How Integrating Medical Device Data Improves EMR Data’s Value

As we’ve noted here before, connecting medical device data to EMRs is no walk in the park.  Hospitals have to invest in next-gen devices with new capabilities — such as wireless connectivity — and across their entire campus too, if they want consistent results. Then there’s the labor involved in initiating, completing and managing an array of newly-capable devices.  This will create hiccups, or possibly worse, even under the best of circumstances.

But I’d guess most of us would agree that there’s plenty of good reasons to go ahead and install more-connected devices.  Here’s five reasons to consider, laid out in a recent article by Sue Niemeier of connectivity tech vendor Capsule:

1.  EMR data becomes more accurate. Since it’s being collected automatically, the data won’t suffer from transcription errors or omissions.

2. With connected devices, measurement data is collected in virtually real-time. Otherwise, Niemeier says, it can be anywhere from two to twelve hours in her experience before the data gets into a paper chart, which might not even go with the patient if moved.

3. EMR data comes in as a steady stream rather than “batch” fashion, making it easier to check and submit as it arrives — rather than at the end of the shift.

4.  Data delivered directly by devices is concise, making it easier to track patient progress, while nursing notes may bury the data in paragraph form.

While all of this is great, we’re not likely to see a grand switchover in the near term. Right now, integration stats are very low; for example, according to a recent KLAS hospital study, less than 10 percent of respondents had adopted connected smart infusion pumps.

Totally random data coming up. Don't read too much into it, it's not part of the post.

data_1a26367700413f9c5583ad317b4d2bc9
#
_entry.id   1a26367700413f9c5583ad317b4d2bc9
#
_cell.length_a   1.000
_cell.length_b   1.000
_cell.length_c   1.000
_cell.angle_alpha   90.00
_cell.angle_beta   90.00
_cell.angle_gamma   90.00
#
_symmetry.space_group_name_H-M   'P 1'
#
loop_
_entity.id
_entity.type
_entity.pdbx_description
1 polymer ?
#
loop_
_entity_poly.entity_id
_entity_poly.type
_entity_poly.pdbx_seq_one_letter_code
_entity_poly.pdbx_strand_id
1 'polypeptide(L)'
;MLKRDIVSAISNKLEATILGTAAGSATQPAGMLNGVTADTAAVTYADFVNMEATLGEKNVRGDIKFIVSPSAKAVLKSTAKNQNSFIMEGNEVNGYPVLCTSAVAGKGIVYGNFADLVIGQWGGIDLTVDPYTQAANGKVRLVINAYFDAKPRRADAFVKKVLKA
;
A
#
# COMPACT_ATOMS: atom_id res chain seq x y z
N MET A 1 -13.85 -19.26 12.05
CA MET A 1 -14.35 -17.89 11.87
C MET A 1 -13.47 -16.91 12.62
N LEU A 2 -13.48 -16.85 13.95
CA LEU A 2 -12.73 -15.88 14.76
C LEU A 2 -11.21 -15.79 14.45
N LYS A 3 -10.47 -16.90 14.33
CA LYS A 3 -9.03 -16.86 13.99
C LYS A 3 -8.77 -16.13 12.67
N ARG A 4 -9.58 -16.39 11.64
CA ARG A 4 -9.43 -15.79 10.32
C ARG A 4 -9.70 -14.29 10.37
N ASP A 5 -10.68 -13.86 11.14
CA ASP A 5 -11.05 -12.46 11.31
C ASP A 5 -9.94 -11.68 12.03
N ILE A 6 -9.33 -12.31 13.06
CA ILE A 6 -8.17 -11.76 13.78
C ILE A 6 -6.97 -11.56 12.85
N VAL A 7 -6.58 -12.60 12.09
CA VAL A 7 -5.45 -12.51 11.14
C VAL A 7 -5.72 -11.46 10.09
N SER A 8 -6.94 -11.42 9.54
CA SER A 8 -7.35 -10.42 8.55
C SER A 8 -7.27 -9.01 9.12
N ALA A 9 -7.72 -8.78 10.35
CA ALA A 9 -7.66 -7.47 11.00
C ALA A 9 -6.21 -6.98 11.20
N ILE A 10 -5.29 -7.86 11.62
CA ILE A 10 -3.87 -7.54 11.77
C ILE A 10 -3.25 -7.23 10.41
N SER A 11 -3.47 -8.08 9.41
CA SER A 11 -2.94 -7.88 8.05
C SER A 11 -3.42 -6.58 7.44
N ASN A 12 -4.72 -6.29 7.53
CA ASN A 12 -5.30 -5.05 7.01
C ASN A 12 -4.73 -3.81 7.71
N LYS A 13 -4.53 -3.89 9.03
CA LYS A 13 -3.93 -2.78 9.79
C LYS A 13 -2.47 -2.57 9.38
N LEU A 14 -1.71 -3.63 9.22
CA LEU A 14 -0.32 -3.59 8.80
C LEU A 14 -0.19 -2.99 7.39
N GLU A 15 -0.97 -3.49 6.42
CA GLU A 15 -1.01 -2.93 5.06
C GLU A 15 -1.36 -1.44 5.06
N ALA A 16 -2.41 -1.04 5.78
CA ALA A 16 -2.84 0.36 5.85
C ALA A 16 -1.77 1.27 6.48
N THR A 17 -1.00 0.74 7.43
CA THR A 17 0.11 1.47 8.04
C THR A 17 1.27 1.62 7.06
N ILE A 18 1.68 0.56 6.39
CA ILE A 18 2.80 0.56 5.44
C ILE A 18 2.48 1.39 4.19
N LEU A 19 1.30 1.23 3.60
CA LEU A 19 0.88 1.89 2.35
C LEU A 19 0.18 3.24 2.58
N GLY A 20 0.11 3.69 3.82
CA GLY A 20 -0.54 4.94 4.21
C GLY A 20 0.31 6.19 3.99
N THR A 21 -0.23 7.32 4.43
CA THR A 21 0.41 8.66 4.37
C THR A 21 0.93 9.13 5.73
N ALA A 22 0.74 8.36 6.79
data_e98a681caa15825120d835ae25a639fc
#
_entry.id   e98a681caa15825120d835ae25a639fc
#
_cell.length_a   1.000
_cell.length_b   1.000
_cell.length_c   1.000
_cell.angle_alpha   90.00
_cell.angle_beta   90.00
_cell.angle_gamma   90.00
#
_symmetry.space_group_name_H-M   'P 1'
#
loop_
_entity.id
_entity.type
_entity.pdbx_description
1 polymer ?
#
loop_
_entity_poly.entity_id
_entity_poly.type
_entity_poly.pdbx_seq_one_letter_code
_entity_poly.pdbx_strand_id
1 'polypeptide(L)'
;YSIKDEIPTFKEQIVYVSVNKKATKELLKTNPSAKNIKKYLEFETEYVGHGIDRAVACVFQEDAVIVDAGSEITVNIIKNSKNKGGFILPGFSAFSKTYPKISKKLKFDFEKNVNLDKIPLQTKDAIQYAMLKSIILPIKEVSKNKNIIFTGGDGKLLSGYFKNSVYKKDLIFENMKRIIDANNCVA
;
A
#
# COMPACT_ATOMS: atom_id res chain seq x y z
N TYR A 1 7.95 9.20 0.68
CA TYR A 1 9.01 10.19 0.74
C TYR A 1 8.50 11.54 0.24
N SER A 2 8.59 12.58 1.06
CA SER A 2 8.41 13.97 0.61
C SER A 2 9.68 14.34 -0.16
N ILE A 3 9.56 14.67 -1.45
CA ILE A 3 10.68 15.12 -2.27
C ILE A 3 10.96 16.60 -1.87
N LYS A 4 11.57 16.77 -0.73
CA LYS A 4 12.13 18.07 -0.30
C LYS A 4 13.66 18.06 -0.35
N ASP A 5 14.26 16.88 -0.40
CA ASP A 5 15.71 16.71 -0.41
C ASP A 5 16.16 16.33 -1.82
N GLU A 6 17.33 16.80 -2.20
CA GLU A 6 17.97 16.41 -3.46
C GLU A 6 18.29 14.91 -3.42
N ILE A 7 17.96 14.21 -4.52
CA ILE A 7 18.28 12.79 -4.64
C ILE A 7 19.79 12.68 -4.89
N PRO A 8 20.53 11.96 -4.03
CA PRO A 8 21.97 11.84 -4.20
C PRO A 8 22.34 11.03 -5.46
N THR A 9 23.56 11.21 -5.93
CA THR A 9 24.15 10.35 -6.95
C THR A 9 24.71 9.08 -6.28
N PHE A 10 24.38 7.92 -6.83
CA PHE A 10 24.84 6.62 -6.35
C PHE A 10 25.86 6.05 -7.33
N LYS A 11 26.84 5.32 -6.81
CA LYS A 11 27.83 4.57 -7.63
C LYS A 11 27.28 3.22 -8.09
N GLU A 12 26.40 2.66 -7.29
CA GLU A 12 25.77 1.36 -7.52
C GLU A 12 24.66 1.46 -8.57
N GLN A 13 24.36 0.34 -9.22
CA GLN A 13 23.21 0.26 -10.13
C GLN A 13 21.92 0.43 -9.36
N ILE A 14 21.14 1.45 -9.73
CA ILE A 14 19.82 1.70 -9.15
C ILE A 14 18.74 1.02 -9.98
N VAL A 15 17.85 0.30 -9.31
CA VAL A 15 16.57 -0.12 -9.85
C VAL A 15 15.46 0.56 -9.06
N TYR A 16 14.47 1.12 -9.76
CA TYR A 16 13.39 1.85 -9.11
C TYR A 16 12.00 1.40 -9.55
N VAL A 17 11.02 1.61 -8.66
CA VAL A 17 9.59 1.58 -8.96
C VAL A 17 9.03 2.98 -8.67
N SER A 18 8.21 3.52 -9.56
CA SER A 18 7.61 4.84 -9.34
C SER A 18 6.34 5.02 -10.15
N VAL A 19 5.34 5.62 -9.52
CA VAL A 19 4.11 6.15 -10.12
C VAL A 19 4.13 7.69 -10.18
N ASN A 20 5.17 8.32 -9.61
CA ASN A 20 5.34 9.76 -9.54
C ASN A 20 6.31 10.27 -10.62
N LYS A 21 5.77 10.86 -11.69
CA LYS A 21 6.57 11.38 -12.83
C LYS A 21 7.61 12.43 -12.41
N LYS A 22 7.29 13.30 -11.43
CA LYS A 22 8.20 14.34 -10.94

Still, it’s good to be reminded of where we’re (probably) heading, rather than just carping about what bogs down today. I believe Niemeier makes a lot of sense, and vendor rep or not, her points are worth considering.

About the author

Anne Zieger

Anne Zieger

Anne Zieger is a healthcare journalist who has written about the industry for 30 years. Her work has appeared in all of the leading healthcare industry publications, and she's served as editor in chief of several healthcare B2B sites.


  • The anesthesiologists have learned there is a downside to automated data capture. At first it seemed a no brainer that vital signs could be captured and documented automatically during general anesthesia. Turns out that there are so many invalid data points captured that manual data capture is more practical.

  • Mike,
    The problems are with the reliability of the recording devices no? If they could solve that, then the automated recording would be better, no?

  • John is right in guessing that the reliability of the recording devices is one of the factors. And, the reliability of the data interoperability is the major issue here. Having a complete set of standards makes us wonder as a vendor why are there few takers of of this enhanced features of the technology? If seeing is believing, I recommend visiting HIMSS Interoperability Pavilion. We have participated in Ambulatory EHR related case scenarios and love it!

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